Why a GT and not a GTi?
That’ll happen in 2007. The GTi will share its 175bhp engine with the Mini Cooper S, but that’s several months away, so we should allow the GT with its 150bhp turbocharged engine some time in the limelight. The GT is no slouch, promising 0-60mph in eight seconds, 130mph and 40mpg.
So it’s a Peugeot with a new BMW engine?
It isn’t a BMW engine. The partnership between BMW and PSA Peugeot-Citroen to develop a range of small engines is just that: a partnership. BMW has brought its expertise in twin-scroll turbos for this engine and the Cooper S/GTi, plus Valvetronic technology for the normally aspirated motors. The block is based on a PSA design. Although engines for the new Mini are ‘assembled’ in the UK at Hams Hall, the components are manufactured by PSA in France. Remember, BMW has no expertise in building small engines for front-wheel drive cars – the 2001-2006 Mini uses a Chrysler petrol engine and a Toyota diesel engine.
Is the engine any good?
There’s not much in the way of turbo lag. A close-ratio five-speed gearbox and maximum torque of 177lb ft coming in from 1400rpm – a full 550rpm earlier than the Polo GTI – makes the 207 GT feel responsive. In-gear acceleration is quite impressive: in top gear it takes 8.2 seconds to hit 75mph from 50mph, compared with 10.1 seconds for the lighter 206 GTi. It doesn’t sound exciting at full chat though – a little too well mannered for many hot-hatch buyers.
What about the rest of it?
The 207 GT is satisfying from behind the wheel. Although it has electric power steering, which ultimately lacks the feel of many hydraulic set-ups, it’s weighty enough to thread the car precisely along sinuous country roads and tight hairpins, and results in a pretty involving drive. Although it’s possible to disengage the electronic stability control, it automatically reconnects above 50kmh (31mph), which is probably close to the speed where a slight mistake could turn harmless tomfoolery into knuckle-whitening terror. The gearchange isn’t the slickest around, but it does the job and the brakes have a reassuringly progressive feel. The 205/45 tyres provide plenty of grip, and despite the keenness of the engine to pull from low revs, there’s only a hint of torque steer.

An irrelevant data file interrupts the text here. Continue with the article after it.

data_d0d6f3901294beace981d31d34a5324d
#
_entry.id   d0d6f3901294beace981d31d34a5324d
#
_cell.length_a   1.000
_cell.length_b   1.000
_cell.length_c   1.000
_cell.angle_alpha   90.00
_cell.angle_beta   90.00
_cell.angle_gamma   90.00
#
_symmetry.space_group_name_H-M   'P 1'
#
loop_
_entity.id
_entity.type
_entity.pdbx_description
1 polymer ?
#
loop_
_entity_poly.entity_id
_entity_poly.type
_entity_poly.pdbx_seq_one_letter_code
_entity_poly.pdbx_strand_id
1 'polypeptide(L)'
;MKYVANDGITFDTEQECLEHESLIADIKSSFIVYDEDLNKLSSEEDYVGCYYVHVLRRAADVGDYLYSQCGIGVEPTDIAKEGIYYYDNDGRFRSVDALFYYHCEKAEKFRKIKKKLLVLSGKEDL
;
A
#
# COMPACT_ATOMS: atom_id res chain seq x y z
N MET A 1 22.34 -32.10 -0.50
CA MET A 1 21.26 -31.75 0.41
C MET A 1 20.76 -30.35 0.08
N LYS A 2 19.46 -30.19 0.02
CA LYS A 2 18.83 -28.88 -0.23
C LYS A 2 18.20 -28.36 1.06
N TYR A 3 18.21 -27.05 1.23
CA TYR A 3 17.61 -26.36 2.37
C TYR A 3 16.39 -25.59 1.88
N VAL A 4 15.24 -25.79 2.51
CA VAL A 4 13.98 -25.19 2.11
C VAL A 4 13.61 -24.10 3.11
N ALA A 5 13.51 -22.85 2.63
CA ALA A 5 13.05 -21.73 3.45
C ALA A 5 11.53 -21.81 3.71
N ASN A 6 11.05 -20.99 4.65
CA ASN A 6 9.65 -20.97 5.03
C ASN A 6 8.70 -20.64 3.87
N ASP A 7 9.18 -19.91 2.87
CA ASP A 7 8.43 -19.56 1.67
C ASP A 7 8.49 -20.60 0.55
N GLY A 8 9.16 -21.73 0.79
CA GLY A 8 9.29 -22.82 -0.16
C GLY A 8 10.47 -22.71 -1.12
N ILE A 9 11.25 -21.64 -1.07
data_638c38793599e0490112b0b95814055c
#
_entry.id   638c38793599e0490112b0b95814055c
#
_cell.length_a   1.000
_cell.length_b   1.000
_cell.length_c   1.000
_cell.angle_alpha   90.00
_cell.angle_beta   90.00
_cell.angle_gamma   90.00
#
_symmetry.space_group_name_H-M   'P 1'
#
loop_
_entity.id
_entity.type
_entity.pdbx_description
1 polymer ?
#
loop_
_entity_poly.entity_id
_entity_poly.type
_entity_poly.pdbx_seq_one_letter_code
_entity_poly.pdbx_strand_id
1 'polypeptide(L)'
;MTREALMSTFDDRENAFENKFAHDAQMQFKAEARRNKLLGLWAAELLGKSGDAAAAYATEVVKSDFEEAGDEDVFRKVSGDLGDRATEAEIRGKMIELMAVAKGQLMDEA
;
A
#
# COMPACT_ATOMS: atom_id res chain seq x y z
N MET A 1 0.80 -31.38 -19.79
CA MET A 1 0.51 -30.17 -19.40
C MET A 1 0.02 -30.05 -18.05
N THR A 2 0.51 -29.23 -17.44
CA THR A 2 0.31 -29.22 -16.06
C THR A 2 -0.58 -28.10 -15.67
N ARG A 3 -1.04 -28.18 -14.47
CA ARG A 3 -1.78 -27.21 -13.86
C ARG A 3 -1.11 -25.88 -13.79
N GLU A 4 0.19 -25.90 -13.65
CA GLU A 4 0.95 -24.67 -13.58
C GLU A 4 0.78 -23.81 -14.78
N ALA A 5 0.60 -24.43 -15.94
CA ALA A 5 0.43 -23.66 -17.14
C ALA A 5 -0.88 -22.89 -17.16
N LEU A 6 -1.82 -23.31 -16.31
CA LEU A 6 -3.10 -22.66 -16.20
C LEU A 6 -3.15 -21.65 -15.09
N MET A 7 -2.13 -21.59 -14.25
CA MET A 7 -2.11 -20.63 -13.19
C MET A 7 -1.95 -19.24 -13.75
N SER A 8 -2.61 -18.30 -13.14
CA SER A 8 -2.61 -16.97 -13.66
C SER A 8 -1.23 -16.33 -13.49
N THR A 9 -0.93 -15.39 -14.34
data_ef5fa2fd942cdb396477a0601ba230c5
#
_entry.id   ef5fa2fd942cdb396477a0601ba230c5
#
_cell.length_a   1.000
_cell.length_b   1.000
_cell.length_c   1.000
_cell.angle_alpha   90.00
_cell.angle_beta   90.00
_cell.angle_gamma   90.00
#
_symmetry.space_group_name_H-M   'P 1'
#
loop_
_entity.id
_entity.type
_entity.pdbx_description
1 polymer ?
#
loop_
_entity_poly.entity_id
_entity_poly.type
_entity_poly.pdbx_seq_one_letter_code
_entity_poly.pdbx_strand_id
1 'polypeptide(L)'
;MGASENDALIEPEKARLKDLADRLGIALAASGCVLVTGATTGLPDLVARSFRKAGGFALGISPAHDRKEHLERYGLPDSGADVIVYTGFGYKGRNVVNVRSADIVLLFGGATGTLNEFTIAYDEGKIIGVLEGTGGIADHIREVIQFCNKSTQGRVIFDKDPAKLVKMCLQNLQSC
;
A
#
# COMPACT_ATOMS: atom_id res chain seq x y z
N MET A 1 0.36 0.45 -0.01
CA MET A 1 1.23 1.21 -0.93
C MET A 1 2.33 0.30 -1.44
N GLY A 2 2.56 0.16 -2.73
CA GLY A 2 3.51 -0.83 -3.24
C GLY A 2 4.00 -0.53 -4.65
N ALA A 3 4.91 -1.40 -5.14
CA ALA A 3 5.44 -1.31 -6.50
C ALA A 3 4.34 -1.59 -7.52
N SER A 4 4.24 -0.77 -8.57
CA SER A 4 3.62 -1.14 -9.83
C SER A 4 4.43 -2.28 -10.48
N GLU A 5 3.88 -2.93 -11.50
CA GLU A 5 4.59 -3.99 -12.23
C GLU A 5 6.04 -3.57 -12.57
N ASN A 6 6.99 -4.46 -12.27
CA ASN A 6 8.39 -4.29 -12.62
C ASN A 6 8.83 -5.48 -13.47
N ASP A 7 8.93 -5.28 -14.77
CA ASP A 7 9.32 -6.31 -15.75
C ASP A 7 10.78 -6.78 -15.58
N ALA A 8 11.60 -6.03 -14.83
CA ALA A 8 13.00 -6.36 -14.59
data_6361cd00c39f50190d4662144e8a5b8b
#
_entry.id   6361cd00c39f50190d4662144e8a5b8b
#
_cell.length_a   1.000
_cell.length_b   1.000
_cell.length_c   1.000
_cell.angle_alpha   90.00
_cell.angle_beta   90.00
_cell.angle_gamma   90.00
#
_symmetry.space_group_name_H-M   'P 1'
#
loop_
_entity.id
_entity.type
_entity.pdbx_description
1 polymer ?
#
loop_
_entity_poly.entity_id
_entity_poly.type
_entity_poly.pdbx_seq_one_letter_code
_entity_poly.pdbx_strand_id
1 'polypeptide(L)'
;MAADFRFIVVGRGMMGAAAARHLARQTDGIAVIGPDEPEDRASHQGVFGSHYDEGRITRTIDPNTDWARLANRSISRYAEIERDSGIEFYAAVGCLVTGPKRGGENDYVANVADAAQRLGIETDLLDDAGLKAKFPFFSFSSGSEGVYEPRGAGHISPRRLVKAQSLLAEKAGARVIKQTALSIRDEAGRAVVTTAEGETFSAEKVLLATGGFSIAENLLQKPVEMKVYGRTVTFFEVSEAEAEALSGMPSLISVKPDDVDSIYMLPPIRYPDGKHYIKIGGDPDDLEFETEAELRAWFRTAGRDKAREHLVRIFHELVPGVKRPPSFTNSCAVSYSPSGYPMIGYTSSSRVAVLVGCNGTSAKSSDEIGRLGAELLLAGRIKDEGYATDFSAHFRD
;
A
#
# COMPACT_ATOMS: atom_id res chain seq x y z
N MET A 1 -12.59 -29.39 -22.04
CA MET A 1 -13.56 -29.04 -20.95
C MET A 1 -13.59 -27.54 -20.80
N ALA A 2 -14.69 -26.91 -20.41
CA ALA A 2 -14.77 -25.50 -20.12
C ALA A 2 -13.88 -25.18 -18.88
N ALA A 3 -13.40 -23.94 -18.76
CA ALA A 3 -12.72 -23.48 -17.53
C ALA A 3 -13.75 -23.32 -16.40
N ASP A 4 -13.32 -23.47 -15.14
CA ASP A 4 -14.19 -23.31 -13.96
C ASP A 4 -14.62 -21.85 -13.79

So it’s ahead of its rivals?
At the moment it’s the most modern warm-to-hot supermini. Although there are hot versions of the Fiesta, Ibiza and Polo, these cars feel old now. The 197bhp Clio is pricier, and when next year’s Yaris TS arrives it will offer only 130bhp. Not to mention the Peugeot comes with automatic climate control, automatic lights and wipers, ESP, tyre pressure sensors, side airbags, 17-inch alloys, side and curtain airbags and a panoramic glass roof. Options include full leather, Bluetooth, upgraded audio kit and sat-nav.
So it's good value then?
Yes, and the 207 is a pretty good car overall. The UK will get three-door GT models only, unless there is sufficient demand for a five-door version (already available in France), with a good quality interior, top-notch safety kit and excellent packaging, although bear in mind this car is about the same size as the old Peugeot 306.
Hardcore fans of the old 205 GTi should probably look elsewhere, as the 207 GT doesn’t quite have the same raw appeal. However, most hot-hatch buyers today like their cars with fewer rough edges and the 207 GT delivers most of the high-performance thrills they desire in a user-friendly package.